It is an honor and a privilege to be selected as one of Progressive Railroading magazine’s 2015 Rising Stars! It’s often said that the rail industry is a close-knit community – I would add supportive too, especially for women in the rail industry. The journey to the 2015 Rising Star list has been lined with lessons along the way that have helped me shine.
It is an honor and a privilege to be selected as one of Progressive Railroading magazine’s 2015 Rising Stars! It’s often said that the rail industry is a close-knit community – I would add supportive too, especially for women in the rail industry. The journey to the 2015 Rising Star list has been lined with lessons along the way that have helped me shine. Here are my top 10:
Build and cultivate a network. This is especially true for women in the rail Industry. Being involved in the League of Railway Industry Women has given me the opportunity to serve as both a mentor and mentee to other women in the industry
Be willing to hold positions in industry associations. Serving as the vice president of the League of Railway Industry Women (LRIW) has been an invaluable experience for me. I am also an active participant on the ASLRRA Technology and PTC committees. There is no shortage of ways to get involved. Which brings me to my next point.
Get involved. GE Transportation attends Railroad Day on the Hill each year and 2015 was no exception. We influenced the members of Congress to help the rail industry on important topics like the 45G tax credit for short line railroads, opposition to larger truck size and weight on our nation’s highways, and extending the PTC implementation timeline. This is an important opportunity to support our industry and proves that there is power in numbers.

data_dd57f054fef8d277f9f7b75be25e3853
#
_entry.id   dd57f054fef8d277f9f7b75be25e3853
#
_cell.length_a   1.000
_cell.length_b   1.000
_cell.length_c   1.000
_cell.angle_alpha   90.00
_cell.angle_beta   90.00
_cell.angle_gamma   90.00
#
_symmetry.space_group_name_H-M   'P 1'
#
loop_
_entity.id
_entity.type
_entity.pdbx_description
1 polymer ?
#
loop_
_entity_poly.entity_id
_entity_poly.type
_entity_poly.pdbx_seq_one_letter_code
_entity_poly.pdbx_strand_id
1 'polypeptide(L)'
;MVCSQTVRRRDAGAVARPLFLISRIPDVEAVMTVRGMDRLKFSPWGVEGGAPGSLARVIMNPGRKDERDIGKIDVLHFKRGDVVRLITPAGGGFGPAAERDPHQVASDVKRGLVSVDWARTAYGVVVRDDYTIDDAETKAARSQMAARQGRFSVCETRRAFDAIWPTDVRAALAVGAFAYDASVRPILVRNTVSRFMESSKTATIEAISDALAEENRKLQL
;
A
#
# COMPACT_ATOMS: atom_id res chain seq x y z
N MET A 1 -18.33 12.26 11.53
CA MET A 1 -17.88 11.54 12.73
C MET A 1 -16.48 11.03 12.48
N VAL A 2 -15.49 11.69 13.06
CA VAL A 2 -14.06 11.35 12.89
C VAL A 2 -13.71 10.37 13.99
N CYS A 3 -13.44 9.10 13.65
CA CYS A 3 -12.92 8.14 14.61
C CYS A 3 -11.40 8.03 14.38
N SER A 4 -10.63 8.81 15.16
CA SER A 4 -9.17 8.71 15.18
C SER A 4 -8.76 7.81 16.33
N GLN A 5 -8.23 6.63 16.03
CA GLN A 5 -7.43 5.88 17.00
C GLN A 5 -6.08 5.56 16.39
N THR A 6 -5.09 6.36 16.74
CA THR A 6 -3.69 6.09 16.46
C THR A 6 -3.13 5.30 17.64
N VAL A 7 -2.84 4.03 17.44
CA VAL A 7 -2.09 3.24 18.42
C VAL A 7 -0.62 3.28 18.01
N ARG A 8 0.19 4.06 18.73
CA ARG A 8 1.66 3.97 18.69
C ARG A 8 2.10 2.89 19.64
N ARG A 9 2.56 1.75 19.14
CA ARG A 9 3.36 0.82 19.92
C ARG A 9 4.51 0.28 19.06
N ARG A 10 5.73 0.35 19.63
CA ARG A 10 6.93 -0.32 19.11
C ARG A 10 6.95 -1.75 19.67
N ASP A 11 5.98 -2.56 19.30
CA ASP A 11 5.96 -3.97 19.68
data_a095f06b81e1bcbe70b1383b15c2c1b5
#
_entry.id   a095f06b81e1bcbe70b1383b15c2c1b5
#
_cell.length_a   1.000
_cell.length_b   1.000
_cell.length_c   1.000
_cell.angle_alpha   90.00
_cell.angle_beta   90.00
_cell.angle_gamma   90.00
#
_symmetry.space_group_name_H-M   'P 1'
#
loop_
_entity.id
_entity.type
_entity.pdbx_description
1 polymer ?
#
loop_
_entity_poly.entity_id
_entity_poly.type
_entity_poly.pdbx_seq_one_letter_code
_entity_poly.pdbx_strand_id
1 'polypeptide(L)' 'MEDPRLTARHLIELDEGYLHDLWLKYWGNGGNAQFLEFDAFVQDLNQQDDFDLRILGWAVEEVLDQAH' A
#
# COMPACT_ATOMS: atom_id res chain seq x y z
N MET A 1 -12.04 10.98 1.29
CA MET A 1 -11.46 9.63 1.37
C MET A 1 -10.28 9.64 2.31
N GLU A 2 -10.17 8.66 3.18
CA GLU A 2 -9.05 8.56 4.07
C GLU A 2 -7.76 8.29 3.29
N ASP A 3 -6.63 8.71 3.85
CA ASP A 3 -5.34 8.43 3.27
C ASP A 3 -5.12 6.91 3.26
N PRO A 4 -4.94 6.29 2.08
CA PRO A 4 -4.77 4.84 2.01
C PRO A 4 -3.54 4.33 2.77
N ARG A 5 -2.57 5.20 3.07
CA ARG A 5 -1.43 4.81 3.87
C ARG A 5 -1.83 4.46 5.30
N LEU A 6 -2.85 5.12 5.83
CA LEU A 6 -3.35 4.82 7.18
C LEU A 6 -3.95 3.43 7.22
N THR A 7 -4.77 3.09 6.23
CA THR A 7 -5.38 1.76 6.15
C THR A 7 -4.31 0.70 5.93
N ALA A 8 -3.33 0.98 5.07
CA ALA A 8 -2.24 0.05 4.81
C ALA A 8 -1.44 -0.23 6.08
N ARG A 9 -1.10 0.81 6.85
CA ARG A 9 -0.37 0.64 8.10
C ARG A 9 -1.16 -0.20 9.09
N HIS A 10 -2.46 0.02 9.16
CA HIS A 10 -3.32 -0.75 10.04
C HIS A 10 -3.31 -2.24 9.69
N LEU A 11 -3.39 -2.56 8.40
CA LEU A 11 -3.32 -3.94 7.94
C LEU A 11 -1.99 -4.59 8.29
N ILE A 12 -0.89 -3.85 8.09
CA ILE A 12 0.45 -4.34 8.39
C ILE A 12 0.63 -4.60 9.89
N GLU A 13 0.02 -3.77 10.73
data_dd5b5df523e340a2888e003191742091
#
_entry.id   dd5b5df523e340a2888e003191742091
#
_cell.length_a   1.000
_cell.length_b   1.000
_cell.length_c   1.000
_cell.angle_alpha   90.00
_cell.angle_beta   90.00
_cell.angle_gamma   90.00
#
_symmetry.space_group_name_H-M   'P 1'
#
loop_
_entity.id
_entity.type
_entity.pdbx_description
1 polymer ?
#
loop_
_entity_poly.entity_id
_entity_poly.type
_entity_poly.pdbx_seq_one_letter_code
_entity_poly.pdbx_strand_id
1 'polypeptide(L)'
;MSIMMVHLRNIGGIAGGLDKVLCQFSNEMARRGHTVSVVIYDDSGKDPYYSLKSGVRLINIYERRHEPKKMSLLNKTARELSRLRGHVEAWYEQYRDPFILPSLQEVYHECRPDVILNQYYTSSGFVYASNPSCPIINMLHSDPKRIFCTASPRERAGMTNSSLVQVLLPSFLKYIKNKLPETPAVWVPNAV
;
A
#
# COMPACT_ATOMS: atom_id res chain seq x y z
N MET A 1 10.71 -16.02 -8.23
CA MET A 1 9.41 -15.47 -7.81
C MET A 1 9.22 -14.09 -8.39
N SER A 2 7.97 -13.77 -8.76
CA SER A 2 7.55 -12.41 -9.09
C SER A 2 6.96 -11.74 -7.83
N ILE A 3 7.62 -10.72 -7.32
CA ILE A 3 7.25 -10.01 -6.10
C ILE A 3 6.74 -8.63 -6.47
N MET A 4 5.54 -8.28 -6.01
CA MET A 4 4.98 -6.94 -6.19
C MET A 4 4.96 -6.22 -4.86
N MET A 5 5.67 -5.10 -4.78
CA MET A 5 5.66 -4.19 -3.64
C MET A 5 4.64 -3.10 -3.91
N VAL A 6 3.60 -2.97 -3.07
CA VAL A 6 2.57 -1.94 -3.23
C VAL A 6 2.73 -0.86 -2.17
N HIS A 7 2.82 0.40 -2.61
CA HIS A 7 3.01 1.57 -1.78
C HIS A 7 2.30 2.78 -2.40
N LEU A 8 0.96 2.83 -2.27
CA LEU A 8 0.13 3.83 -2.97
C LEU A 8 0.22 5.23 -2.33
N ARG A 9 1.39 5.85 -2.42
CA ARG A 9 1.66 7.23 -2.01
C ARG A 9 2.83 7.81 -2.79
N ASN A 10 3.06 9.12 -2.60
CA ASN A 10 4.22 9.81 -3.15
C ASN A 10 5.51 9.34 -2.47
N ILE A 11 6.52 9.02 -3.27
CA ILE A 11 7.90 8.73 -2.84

Keep learning. With the support of the GE leadership team, I am currently enrolled at Penn State University where I am completing my Business degree, with plans to obtain an MBA. Internally, GE offers hundreds of classes on a broad range of topics. Everything from ethical business practices, to learning about the Industrial Internet, and tools for being a more effective leader are available.
Be willing to enter the industry in an entry-level position. I joined the RailDOCS organization, later acquired by GE Transportation, as an administrative assistant. I knew it wasn’t my forever job but it was a great start; one I entered with a positive, can-do attitude to which people noticed.
Become a subject-matter expert in something. For me, that’s been regulatory compliance and asset management. Bottom line - knowledge is power.
Take pride in being a part of the railroad industry. After all, it is the backbone of the nation’s economy.
Bring new ideas to the table. Don’t think just because it’s the rail industry, people and processes can’t be influenced. Railroads are businesses and they could use our help.
Say yes, but know when to say no. Take chances on yourself. You will probably not get the same opportunity twice. Just be careful not to bite off more than you can chew.
Lean in. Sheryl Sandberg teaches us the importance of this behavior. And I couldn’t agree more.
Finally, I’ll leave you with a quote by GE’s founder Thomas Alva Edison, “If we did all the things we were capable of, we would literally astound ourselves.” I can’t say that when I joined the rail industry I thought I was capable of being a Progressive Railroading Rising Star, but, I am, and I’m astounded! I hope you will do something that will astound you this year!